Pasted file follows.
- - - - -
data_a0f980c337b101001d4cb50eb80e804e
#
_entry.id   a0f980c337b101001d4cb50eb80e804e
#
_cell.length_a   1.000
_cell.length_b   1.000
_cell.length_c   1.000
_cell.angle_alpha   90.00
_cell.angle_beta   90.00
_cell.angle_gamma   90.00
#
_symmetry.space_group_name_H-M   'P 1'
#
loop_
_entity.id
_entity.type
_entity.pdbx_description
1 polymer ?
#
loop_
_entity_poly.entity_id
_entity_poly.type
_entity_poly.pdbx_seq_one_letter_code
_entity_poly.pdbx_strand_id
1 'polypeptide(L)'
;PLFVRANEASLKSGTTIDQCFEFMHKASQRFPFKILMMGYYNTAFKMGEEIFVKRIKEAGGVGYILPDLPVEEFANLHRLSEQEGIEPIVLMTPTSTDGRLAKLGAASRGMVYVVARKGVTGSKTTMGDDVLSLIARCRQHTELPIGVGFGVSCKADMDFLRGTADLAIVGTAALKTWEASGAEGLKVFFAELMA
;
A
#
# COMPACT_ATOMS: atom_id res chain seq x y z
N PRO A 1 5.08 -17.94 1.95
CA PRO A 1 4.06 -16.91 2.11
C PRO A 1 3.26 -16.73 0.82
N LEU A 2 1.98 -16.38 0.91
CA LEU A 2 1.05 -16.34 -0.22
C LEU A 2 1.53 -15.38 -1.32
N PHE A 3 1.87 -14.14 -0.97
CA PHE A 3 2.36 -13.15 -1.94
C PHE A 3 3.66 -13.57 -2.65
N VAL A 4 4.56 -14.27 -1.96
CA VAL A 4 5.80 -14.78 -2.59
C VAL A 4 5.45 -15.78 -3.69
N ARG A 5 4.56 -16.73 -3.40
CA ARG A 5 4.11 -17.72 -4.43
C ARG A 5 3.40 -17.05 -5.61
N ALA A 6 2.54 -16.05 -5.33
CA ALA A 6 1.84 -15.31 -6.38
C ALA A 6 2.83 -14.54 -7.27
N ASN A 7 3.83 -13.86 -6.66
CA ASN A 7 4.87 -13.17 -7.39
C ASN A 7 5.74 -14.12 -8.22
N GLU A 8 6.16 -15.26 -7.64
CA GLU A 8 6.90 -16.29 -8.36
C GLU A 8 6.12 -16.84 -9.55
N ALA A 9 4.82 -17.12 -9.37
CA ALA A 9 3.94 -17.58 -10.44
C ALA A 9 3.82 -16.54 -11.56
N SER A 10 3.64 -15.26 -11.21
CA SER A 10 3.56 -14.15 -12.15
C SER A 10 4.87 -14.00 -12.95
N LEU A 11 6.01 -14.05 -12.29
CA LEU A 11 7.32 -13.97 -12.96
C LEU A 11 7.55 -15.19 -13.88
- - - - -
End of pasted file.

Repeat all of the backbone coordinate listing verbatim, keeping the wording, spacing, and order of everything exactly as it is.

data_a0f980c337b101001d4cb50eb80e804e
#
_entry.id   a0f980c337b101001d4cb50eb80e804e
#
_cell.length_a   1.000
_cell.length_b   1.000
_cell.length_c   1.000
_cell.angle_alpha   90.00
_cell.angle_beta   90.00
_cell.angle_gamma   90.00
#
_symmetry.space_group_name_H-M   'P 1'
#
loop_
_entity.id
_entity.type
_entity.pdbx_description
1 polymer ?
#
loop_
_entity_poly.entity_id
_entity_poly.type
_entity_poly.pdbx_seq_one_letter_code
_entity_poly.pdbx_strand_id
1 'polypeptide(L)'
;PLFVRANEASLKSGTTIDQCFEFMHKASQRFPFKILMMGYYNTAFKMGEEIFVKRIKEAGGVGYILPDLPVEEFANLHRLSEQEGIEPIVLMTPTSTDGRLAKLGAASRGMVYVVARKGVTGSKTTMGDDVLSLIARCRQHTELPIGVGFGVSCKADMDFLRGTADLAIVGTAALKTWEASGAEGLKVFFAELMA
;
A
#
# COMPACT_ATOMS: atom_id res chain seq x y z
N PRO A 1 5.08 -17.94 1.95
CA PRO A 1 4.06 -16.91 2.11
C PRO A 1 3.26 -16.73 0.82
N LEU A 2 1.98 -16.38 0.91
CA LEU A 2 1.05 -16.34 -0.22
C LEU A 2 1.53 -15.38 -1.32
N PHE A 3 1.87 -14.14 -0.97
CA PHE A 3 2.36 -13.15 -1.94
C PHE A 3 3.66 -13.57 -2.65
N VAL A 4 4.56 -14.27 -1.96
CA VAL A 4 5.80 -14.78 -2.59
C VAL A 4 5.45 -15.78 -3.69
N ARG A 5 4.56 -16.73 -3.40
CA ARG A 5 4.11 -17.72 -4.43
C ARG A 5 3.40 -17.05 -5.61
N ALA A 6 2.54 -16.05 -5.33
CA ALA A 6 1.84 -15.31 -6.38
C ALA A 6 2.83 -14.54 -7.27
N ASN A 7 3.83 -13.86 -6.66
CA ASN A 7 4.87 -13.17 -7.39
C ASN A 7 5.74 -14.12 -8.22
N GLU A 8 6.16 -15.26 -7.64
CA GLU A 8 6.90 -16.29 -8.36
C GLU A 8 6.12 -16.84 -9.55
N ALA A 9 4.82 -17.12 -9.37
CA ALA A 9 3.94 -17.58 -10.44
C ALA A 9 3.82 -16.54 -11.56
N SER A 10 3.64 -15.26 -11.21
CA SER A 10 3.56 -14.15 -12.15
C SER A 10 4.87 -14.00 -12.95
N LEU A 11 6.01 -14.05 -12.29
CA LEU A 11 7.32 -13.97 -12.96
C LEU A 11 7.55 -15.19 -13.88